Anfiteatro Romano

At the center of Piazza Stesicoro (Stesicoro square) there is a large trench
that encloses some remains the Roman amphitheatre. From the
end of the last century the square was completely covered. The work
carried out in uncovering the amphitheatre began in 1904. The grandiose Roman monument,
one of the largest in Italy, is almost entirely hidden under modern
constructions but it is visible below the road level. The amphitheatre consists of a “cavea”, an auditorium of 14 terraces divided into three orders with a podium and “ambulatories”
(covered corridors) that allow the access to the terraces arranged on three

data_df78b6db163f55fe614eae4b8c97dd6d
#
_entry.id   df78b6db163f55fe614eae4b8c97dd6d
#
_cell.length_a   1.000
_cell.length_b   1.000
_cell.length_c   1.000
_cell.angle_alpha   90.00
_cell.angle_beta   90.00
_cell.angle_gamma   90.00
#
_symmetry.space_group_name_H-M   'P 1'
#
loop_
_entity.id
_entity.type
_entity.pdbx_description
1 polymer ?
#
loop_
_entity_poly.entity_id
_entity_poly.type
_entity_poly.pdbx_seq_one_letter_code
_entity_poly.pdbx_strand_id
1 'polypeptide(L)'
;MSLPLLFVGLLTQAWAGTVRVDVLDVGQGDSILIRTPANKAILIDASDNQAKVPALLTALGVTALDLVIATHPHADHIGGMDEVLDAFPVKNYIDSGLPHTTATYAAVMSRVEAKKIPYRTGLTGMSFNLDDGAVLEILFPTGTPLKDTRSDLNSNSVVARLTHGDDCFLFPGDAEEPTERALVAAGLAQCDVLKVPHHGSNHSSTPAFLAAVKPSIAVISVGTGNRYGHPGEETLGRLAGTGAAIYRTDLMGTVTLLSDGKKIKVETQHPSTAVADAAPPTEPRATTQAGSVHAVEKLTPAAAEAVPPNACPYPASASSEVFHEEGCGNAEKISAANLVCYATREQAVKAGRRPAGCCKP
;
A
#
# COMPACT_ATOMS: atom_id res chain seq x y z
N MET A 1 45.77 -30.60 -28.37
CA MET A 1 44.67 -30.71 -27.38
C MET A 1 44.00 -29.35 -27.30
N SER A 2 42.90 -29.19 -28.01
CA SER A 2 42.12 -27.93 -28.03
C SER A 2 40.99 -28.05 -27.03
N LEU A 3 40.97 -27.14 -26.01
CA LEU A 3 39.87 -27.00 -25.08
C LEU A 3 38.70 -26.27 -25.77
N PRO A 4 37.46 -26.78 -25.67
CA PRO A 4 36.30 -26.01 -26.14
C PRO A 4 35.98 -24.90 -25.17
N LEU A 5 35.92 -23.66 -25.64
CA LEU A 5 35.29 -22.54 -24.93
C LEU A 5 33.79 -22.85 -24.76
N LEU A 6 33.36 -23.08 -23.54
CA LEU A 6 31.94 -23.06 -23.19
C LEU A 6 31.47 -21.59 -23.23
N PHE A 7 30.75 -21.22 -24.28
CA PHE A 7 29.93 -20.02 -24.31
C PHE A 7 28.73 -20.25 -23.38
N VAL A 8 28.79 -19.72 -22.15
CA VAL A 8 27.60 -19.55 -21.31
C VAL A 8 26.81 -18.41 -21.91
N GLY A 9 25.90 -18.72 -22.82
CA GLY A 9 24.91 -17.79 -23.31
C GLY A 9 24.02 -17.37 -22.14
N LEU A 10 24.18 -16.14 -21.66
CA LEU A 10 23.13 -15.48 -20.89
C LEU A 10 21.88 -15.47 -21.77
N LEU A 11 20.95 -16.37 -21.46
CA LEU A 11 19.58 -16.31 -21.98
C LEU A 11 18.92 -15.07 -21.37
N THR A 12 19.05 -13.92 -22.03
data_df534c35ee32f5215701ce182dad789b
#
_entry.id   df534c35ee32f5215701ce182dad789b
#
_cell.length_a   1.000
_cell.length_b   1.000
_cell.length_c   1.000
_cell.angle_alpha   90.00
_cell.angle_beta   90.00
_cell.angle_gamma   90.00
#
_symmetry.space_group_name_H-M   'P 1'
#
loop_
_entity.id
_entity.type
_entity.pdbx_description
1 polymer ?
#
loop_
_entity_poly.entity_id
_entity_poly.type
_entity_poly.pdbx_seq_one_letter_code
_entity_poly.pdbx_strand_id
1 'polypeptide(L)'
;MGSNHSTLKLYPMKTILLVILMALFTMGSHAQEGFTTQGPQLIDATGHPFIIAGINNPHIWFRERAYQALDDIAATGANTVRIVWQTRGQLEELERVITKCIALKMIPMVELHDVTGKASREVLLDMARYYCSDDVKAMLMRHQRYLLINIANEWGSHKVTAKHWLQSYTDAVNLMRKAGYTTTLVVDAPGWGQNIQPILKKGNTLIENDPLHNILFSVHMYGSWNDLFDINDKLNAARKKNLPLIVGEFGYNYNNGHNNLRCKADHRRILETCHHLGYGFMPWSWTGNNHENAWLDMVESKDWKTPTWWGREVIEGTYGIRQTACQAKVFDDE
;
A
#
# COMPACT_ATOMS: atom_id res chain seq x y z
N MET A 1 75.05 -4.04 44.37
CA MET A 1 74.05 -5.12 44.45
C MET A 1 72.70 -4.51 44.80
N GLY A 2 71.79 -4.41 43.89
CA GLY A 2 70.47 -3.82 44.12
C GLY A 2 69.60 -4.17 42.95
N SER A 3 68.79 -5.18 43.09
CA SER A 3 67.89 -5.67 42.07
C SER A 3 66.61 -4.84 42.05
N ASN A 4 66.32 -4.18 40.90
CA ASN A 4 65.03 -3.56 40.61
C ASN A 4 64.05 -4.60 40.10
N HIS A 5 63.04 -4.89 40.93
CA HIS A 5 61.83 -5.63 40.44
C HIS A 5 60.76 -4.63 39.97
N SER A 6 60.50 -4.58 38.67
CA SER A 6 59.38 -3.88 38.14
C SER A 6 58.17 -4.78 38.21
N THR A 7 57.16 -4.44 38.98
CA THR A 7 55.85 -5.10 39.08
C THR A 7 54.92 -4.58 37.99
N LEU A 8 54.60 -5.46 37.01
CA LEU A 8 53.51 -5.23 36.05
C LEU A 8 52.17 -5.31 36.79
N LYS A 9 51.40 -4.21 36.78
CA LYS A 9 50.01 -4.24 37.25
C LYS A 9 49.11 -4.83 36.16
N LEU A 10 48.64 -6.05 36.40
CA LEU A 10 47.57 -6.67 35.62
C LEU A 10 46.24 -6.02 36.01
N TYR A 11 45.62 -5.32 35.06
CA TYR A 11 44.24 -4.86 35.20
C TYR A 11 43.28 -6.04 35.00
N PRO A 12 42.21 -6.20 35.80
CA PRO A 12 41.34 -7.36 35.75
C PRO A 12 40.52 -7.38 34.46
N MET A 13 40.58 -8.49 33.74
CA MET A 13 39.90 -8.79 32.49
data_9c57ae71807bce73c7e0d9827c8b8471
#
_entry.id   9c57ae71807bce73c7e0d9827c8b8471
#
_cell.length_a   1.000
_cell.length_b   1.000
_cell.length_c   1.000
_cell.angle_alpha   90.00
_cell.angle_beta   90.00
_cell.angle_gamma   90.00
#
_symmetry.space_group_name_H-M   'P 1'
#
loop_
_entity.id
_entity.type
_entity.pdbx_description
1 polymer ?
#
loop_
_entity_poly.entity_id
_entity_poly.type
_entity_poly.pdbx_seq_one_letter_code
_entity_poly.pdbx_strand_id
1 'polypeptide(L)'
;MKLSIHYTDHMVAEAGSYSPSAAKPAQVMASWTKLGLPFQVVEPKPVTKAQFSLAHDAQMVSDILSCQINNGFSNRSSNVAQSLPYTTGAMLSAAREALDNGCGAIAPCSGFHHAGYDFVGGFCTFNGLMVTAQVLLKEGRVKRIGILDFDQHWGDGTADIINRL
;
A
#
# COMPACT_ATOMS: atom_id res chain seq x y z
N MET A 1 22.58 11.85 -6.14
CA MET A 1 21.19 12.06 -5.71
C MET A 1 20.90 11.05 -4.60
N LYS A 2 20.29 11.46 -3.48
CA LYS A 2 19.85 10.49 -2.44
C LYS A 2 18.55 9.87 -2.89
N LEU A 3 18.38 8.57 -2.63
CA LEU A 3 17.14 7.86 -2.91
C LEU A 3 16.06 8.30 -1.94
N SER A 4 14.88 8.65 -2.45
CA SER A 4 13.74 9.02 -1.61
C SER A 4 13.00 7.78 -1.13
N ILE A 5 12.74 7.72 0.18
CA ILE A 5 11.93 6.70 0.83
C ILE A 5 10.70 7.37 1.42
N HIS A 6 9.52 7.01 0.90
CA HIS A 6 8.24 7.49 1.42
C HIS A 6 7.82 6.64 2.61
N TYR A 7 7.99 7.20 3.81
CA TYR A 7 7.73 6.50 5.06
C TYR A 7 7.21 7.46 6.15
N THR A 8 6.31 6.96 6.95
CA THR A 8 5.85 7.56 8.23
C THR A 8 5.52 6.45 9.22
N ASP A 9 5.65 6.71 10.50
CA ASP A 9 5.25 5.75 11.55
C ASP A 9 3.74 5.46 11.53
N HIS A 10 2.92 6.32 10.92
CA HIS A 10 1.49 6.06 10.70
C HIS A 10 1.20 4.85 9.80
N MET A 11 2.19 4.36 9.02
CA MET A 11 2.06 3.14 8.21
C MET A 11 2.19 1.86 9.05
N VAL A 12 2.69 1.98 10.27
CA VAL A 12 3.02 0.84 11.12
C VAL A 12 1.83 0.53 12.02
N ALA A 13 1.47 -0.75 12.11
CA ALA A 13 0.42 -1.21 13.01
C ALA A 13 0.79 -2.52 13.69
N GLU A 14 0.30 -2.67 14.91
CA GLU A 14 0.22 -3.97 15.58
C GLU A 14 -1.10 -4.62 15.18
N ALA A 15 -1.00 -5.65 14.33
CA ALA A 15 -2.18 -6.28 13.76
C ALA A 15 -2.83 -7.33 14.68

levels that corresponded to the two orders of external arches and to the
attic. The external circumference is of 309 meters. It has been calculated estimated it
could contain 15,000 seated spectators and almost the double of them
with the addition of structures for standing spectators.
Dating of the building is still uncertain and is based on dates to the mid
second century B.C. In Theodoric times the monument was already in
an advanced state of abandonment; Roger the Norman used its imposing
structure by stripping it of masonry he needed to building the Cathedral.
Today these blocks can be seen in the external construction of the
cathedral apses accessible from V.Emanuele Street n°159.